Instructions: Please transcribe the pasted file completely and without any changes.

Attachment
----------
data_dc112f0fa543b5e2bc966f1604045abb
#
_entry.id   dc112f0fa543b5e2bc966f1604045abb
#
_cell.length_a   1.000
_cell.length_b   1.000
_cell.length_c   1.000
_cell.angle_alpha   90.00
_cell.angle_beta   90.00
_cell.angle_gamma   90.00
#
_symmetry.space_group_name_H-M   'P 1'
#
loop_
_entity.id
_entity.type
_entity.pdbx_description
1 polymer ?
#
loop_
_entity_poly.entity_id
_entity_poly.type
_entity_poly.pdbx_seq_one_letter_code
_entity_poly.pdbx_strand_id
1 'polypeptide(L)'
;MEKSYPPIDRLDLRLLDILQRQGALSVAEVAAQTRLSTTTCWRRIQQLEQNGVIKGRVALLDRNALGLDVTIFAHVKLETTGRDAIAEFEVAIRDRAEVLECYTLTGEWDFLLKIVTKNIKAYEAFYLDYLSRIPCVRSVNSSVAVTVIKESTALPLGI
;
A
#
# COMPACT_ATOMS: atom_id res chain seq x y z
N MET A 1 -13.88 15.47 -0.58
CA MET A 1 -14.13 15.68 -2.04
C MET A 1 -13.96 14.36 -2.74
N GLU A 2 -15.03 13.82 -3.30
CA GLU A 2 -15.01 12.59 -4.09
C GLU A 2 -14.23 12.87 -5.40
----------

data_dc112f0fa543b5e2bc966f1604045abb
#
_entry.id   dc112f0fa543b5e2bc966f1604045abb
#
_cell.length_a   1.000
_cell.length_b   1.000
_cell.length_c   1.000
_cell.angle_alpha   90.00
_cell.angle_beta   90.00
_cell.angle_gamma   90.00
#
_symmetry.space_group_name_H-M   'P 1'
#
loop_
_entity.id
_entity.type
_entity.pdbx_description
1 polymer ?
#
loop_
_entity_poly.entity_id
_entity_poly.type
_entity_poly.pdbx_seq_one_letter_code
_entity_poly.pdbx_strand_id
1 'polypeptide(L)'
;MEKSYPPIDRLDLRLLDILQRQGALSVAEVAAQTRLSTTTCWRRIQQLEQNGVIKGRVALLDRNALGLDVTIFAHVKLETTGRDAIAEFEVAIRDRAEVLECYTLTGEWDFLLKIVTKNIKAYEAFYLDYLSRIPCVRSVNSSVAVTVIKESTALPLGI
;
A
#
# COMPACT_ATOMS: atom_id res chain seq x y z
N MET A 1 -13.88 15.47 -0.58
CA MET A 1 -14.13 15.68 -2.04
C MET A 1 -13.96 14.36 -2.74
N GLU A 2 -15.03 13.82 -3.30
CA GLU A 2 -15.01 12.59 -4.09
C GLU A 2 -14.23 12.87 -5.40